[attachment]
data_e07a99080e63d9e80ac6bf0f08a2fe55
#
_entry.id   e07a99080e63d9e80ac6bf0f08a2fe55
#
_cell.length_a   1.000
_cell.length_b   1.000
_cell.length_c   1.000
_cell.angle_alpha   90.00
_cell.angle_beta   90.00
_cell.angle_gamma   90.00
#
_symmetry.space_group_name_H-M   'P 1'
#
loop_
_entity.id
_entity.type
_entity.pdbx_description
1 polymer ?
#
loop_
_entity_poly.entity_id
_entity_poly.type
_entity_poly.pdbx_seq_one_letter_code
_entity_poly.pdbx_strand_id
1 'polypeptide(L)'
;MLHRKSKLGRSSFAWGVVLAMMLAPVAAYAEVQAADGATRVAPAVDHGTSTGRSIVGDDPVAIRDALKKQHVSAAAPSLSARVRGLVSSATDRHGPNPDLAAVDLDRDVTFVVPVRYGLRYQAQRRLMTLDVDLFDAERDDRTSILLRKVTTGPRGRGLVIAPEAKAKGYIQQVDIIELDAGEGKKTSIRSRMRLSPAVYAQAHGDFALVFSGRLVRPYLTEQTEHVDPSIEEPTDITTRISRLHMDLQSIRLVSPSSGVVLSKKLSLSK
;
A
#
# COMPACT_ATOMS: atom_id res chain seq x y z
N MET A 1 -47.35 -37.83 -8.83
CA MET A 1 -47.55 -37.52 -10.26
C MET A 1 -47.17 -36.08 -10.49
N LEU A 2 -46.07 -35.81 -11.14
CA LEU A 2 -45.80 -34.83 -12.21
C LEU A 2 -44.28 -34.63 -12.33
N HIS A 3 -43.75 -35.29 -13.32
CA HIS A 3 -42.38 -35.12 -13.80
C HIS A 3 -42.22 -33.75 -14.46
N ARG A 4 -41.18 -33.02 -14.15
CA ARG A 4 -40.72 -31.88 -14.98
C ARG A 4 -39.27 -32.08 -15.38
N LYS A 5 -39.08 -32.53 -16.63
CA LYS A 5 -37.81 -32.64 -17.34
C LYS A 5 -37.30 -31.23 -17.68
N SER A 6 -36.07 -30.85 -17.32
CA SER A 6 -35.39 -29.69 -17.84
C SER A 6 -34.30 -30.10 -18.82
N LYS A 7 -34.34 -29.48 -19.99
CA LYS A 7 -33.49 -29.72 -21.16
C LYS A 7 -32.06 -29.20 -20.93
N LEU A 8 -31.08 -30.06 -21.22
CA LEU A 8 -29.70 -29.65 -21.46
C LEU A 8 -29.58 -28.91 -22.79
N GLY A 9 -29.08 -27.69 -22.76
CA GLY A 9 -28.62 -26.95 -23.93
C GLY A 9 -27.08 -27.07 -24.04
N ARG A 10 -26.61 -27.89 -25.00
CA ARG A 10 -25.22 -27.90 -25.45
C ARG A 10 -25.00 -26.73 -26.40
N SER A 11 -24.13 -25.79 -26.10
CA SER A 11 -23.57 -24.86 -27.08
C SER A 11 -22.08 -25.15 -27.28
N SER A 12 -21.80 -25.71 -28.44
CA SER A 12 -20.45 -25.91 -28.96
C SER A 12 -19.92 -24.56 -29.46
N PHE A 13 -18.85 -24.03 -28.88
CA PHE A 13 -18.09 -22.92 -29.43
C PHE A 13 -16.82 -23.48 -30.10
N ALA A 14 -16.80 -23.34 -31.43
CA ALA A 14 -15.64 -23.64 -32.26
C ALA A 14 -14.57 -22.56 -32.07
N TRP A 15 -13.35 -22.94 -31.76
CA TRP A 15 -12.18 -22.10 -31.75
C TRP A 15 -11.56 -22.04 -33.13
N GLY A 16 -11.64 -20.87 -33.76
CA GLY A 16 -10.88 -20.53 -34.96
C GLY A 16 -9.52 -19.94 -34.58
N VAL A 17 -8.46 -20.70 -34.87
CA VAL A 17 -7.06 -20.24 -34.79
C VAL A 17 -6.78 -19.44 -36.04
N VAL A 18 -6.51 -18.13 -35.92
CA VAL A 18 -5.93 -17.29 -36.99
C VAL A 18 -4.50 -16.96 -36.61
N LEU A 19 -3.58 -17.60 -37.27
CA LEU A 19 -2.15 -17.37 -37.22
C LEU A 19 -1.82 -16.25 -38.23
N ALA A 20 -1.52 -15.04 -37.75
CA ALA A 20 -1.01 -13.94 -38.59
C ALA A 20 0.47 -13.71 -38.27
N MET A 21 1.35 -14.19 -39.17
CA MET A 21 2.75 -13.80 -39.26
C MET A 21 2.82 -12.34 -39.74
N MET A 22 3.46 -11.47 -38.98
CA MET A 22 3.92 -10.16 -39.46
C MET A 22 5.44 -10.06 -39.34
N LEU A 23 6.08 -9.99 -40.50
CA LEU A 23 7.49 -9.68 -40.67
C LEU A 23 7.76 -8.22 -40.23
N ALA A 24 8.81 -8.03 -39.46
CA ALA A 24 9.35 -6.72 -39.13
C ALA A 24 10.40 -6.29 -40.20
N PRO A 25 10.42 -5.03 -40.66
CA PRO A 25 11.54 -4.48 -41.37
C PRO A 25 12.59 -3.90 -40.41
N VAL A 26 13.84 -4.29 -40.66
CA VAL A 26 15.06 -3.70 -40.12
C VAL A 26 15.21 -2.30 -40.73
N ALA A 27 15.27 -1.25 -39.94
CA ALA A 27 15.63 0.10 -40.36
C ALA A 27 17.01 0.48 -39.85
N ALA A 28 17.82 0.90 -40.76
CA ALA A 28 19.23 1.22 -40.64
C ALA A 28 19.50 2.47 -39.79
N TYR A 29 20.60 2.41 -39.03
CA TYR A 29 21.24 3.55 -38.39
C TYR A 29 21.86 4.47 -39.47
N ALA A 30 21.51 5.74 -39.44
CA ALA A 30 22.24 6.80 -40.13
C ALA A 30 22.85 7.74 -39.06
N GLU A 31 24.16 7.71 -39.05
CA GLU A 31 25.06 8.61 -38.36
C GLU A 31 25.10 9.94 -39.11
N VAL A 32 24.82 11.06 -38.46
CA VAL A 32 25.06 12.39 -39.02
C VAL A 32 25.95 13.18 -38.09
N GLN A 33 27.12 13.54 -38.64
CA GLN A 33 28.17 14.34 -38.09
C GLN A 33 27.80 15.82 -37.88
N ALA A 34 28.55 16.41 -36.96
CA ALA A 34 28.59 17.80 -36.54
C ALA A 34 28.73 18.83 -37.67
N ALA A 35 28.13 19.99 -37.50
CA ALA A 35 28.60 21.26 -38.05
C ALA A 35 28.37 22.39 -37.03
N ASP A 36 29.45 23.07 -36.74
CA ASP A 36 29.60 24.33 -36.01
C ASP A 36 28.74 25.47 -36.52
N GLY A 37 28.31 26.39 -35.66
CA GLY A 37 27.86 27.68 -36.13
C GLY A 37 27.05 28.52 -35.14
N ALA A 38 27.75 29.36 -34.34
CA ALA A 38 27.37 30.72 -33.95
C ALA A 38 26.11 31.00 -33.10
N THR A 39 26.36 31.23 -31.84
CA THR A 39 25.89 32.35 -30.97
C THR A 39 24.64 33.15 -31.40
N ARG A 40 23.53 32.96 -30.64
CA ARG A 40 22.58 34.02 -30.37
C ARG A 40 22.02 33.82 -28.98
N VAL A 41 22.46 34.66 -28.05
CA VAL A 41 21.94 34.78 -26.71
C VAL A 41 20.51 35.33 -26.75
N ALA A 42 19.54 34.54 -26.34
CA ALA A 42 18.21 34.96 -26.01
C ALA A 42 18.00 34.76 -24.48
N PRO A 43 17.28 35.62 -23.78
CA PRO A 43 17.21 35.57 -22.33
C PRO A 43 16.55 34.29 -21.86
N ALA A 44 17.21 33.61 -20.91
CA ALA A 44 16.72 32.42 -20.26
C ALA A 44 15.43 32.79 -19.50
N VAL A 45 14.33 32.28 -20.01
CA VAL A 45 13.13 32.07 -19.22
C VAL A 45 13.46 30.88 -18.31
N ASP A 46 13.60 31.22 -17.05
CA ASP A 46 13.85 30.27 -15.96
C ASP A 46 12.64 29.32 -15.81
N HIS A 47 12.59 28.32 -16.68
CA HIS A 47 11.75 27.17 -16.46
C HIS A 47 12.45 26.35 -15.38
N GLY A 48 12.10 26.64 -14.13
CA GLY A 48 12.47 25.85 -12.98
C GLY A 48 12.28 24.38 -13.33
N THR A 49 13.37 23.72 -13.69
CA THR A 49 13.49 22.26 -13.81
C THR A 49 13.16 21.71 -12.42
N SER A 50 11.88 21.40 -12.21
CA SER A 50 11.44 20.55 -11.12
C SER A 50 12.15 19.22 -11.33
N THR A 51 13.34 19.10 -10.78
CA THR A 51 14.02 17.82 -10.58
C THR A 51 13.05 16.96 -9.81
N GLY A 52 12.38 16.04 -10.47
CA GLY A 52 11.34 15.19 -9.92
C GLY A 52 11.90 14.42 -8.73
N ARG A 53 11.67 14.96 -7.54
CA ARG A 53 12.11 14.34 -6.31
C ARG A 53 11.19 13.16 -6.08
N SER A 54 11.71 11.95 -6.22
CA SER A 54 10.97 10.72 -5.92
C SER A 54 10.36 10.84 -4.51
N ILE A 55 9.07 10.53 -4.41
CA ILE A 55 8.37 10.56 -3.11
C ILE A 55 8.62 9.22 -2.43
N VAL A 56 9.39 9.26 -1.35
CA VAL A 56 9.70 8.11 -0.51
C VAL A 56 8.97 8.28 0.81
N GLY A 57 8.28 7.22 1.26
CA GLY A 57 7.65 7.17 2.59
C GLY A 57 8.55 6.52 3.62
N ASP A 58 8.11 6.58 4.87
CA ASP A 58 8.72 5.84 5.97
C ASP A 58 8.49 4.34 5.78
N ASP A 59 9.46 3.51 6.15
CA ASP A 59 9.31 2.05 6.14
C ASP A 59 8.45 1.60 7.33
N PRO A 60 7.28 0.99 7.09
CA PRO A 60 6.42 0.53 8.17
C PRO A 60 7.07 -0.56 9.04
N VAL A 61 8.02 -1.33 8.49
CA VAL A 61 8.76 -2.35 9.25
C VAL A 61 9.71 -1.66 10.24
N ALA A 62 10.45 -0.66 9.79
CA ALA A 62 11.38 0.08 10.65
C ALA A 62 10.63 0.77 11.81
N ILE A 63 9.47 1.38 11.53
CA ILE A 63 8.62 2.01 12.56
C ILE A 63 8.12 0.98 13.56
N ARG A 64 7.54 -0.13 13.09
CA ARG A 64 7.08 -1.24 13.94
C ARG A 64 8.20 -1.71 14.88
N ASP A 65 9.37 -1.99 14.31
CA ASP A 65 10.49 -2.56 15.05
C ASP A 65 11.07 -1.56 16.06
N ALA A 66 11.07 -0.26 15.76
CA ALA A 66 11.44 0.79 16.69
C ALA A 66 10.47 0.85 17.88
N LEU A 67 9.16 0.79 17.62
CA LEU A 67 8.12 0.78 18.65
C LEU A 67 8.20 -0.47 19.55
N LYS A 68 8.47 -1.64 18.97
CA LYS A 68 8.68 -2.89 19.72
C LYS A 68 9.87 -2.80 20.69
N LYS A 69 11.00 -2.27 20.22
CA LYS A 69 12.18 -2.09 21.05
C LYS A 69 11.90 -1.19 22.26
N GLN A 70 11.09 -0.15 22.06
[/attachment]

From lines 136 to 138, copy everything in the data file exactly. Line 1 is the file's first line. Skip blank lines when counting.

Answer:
N ASP A 36 29.45 23.07 -36.74
CA ASP A 36 29.60 24.33 -36.01
C ASP A 36 28.74 25.47 -36.52